Or, How John Hagel, David Armano, Hugh MacLeod and Harold Jarche Kickstarted Me. Here’s how it began. 2011 Back story: In my MarComms job, I had two projects front of mind – launching an Enterprise Social Network (we were the first company in the world to completely replace our intranet with Yammer) and developing a bunch of infographics on business performance (turning heavy PowerPoint slides into something more digestible). Independently, I was mentoring some young communicators who were trying to work out their pitch and career paths. I spent a lot of time thinking about these topics; with plenty of online … Continue reading What Does A Friend Look Like In The Age Of Social?
Lola won some playdough at school yesterday. Her first project: a dog taking a poop. Very refined. First she wanted a photo of it and I obliged, grudgingly. There is a bit too much poop conversation in my house, frankly. Then: “One of those 6-second video Papa!” A Vine video, eh? Suddenly, I’m intrigued! A Vine video needs action, not a 6-second photo, so we caught the dog in action. A satisfying result all round. Lola’s play dough dog does a poo https://t.co/4g2sXHe9Xm — Jonathan Anthony (@ThisMuchWeKnow) September 10, 2013 Vine – and Instagram video – really is an exciting … Continue reading Curious Kids: How To Get Papa Interested In Dog Poop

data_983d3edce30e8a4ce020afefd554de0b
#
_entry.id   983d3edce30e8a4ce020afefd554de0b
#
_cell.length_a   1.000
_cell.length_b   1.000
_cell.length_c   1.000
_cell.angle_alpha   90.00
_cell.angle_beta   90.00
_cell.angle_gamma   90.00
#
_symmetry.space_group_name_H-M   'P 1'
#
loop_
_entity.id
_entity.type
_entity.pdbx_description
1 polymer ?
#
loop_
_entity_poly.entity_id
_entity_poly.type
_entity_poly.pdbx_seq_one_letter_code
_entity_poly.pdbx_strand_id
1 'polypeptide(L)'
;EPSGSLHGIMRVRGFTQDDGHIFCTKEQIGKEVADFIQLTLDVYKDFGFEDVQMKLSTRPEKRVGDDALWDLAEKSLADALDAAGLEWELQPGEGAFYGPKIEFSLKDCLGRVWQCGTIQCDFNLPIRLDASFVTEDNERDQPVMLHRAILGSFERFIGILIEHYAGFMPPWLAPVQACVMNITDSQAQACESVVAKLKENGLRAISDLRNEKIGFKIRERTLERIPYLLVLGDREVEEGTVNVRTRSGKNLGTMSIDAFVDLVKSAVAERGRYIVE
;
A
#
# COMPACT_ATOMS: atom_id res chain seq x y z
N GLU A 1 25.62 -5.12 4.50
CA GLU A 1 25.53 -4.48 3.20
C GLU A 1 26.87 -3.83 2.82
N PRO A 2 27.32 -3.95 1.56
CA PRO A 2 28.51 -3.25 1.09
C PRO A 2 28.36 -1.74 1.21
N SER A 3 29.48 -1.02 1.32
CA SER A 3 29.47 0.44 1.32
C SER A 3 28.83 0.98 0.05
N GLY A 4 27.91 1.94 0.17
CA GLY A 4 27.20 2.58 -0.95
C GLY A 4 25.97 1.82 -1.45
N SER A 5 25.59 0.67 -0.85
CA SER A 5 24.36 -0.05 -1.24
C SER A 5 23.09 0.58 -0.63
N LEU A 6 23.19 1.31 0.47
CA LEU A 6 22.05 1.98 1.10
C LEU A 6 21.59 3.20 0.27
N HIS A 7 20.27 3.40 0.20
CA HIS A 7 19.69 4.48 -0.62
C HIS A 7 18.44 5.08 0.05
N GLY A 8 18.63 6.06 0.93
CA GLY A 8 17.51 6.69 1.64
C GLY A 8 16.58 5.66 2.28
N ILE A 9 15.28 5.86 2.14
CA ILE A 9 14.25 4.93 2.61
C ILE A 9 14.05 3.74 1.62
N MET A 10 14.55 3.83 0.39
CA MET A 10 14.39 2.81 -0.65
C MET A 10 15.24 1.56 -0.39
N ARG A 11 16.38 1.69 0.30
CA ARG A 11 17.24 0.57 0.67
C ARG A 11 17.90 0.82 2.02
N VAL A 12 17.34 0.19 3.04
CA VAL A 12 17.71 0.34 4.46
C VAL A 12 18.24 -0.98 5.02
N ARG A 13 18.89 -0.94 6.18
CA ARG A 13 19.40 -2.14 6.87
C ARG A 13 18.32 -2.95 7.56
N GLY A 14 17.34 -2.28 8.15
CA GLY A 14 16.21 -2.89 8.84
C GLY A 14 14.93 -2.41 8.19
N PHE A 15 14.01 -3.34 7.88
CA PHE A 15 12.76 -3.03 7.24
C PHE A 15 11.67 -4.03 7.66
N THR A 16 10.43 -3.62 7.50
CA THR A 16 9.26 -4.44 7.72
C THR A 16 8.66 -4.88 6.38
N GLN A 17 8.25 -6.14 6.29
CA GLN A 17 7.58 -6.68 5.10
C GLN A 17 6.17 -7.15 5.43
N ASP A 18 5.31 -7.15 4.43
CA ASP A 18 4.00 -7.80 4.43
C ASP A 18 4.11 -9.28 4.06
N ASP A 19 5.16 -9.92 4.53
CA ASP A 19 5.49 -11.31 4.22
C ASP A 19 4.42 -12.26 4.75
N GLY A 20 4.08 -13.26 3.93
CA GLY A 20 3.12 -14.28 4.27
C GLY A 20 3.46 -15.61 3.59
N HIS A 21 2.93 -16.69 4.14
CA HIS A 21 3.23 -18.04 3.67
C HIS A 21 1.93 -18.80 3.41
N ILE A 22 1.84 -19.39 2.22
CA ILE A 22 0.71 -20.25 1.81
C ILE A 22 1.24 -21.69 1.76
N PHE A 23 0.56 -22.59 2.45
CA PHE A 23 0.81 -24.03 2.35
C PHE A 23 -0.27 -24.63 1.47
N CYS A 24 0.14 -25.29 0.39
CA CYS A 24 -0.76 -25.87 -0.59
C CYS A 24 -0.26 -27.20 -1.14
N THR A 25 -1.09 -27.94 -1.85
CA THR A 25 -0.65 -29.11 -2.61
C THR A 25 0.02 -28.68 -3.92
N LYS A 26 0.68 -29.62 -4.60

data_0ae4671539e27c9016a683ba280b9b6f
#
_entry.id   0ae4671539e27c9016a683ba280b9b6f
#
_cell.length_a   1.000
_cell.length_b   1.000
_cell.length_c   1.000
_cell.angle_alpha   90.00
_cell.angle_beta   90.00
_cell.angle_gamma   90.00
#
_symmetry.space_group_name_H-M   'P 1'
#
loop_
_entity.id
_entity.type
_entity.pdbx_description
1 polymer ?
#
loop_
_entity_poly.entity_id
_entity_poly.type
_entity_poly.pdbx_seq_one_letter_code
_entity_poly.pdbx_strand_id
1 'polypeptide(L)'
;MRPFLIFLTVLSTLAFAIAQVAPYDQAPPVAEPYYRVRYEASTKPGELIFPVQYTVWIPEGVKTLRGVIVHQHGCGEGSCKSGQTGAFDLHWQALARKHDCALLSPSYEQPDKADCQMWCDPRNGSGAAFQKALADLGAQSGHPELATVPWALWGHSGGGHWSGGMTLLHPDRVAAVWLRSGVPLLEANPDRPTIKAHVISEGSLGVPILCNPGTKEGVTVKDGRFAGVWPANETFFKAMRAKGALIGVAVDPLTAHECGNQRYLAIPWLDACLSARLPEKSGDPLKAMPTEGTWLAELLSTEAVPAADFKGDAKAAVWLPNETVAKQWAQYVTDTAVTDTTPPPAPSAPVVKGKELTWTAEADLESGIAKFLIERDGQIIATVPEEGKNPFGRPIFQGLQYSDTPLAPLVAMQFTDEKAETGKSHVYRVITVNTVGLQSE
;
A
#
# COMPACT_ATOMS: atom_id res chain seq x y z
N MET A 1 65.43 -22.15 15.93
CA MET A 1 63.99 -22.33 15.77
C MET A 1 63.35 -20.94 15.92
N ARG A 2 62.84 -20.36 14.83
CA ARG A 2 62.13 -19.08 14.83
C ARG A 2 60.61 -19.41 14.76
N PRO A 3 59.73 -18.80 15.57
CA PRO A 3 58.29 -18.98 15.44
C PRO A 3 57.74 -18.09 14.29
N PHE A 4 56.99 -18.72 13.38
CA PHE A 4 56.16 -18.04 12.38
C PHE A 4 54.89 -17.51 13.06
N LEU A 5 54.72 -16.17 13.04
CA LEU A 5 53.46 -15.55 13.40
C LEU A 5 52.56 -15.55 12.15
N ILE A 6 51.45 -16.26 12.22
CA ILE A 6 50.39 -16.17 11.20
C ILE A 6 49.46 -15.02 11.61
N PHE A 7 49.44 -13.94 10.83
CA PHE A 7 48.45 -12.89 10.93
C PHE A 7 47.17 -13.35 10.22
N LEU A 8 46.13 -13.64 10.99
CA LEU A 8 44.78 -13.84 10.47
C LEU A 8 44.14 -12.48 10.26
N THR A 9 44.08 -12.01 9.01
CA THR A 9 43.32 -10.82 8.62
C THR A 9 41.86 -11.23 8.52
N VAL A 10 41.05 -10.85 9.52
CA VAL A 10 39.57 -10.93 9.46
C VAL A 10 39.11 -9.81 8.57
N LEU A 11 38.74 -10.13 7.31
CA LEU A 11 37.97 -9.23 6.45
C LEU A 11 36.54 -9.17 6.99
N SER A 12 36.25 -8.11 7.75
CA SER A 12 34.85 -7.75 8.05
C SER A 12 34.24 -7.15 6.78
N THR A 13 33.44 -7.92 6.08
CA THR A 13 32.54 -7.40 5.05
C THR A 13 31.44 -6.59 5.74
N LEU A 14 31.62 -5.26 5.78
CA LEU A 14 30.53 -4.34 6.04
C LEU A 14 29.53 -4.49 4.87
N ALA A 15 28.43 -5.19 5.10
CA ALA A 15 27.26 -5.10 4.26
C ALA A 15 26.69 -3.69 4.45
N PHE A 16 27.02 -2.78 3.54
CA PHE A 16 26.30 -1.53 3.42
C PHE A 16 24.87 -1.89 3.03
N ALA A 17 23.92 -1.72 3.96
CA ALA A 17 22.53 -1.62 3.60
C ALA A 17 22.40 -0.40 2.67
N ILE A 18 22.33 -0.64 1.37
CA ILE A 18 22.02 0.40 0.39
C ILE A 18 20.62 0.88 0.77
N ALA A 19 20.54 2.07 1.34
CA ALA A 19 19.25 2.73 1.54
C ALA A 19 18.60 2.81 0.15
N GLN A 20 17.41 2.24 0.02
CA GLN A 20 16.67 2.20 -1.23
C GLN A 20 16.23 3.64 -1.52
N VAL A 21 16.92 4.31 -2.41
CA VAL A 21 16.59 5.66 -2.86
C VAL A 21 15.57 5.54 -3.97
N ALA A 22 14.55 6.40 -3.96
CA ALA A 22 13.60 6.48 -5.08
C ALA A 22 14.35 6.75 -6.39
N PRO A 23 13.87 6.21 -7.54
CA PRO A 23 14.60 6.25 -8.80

I am no great of formal education. If I lived my life again, I would spend more energy tinkering on my own, rather than spending all those years expecting others to force-feed me stuff. It all starts out fine – check out the smiles on day one of school this week! – but enthusiasm quietens quickly. Education, as is, simply provides employers some sense of general intelligence and focused interest in a candidate. The usability of what was learned is left at the door. Adults learn by doing. Practice, practice, practice. Work harder. So, I liked this take on education your … Continue reading Eat What You Study